(Ruth King is a freelance writer and contributing editor to FamilySecurityMatters.org where this originally appeared.)

Posted by Jerome S. Kaufman at 11:13 AM | Comments (0)

February 12, 2008

A Glimpse Into The Mindset Of An Israeli Judicial Oligarch

Redacted from an article by RABBI STEVEN PRUZANSKY

THE JEWISH PRESS December 28, 2007

“A democracy must fight terror with one hand tied behind its back.”
So stated Aharon Barak, the former president of Israel’s Supreme Court at a forum I recently attended at the Shasha Center for Strategic Studies at the Mount Scopus campus of Hebrew University.

The discussion centered on the potential and real conflict between democracy and the war on terror, and featured a debate between Barak and Judge Richard Posner, former chief judge of the United States Seventh Circuit Court of Appeals (based in Chicago), and one of the leading conservative legal scholars in the United States.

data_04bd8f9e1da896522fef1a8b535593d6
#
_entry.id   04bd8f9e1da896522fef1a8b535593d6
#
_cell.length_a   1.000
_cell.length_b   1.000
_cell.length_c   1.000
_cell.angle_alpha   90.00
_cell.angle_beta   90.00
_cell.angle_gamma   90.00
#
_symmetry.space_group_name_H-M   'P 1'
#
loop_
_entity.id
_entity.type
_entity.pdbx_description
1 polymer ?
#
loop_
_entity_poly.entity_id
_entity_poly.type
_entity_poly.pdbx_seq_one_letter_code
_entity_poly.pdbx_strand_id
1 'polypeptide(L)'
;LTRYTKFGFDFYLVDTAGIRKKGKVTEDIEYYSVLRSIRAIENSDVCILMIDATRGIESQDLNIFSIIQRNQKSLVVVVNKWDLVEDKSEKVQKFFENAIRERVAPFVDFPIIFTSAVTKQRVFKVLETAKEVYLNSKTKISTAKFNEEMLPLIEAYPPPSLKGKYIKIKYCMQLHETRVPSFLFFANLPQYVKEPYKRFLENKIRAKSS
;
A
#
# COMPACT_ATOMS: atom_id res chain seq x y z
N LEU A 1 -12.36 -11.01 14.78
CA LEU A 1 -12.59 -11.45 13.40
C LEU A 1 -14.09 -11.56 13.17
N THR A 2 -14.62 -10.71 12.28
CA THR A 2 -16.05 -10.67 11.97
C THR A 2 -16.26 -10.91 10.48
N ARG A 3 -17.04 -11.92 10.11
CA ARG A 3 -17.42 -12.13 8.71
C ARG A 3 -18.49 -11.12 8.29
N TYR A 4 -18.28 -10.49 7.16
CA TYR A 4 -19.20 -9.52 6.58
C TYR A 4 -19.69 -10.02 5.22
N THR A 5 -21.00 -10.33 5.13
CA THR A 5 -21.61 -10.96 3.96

Abstractions do not always mingle well with the real world. Hebrew University (HU). President Menachem Magidor bragged that it is good to be in an ivory tower, detached from the real world and capable of pontificating about anything without consequences, although, he said, “we should keep the doors and windows open to see what the people are doing.” Therefore, when the evening began with 25 minutes of heckling from individuals protesting “the occupation,” the liberal authorities (and HU is a liberal bastion) had no idea how to respond.

People jeered — at the evening’s chair, former Mossad head Ephraim Halevy, and then at Barak when he started to speak—and security raced over to plead with the protesters to sit down and be quiet, and plead, and plead some more. I was sitting in the third row with a group of professors (don’t ask), and when one said, “See, this is real democracy,” I answered, “No, this is not democracy, this is anarchy.”

After 20 minutes, the crowd started chanting to throw the hecklers out, and eventually the ringleader was dragged away (howling that her rights of free speech were being violated!). Five minutes after she left, another one started in. By the fifth such demonstrator, “tolerance” was tossed to the wind, along with the remaining protesters.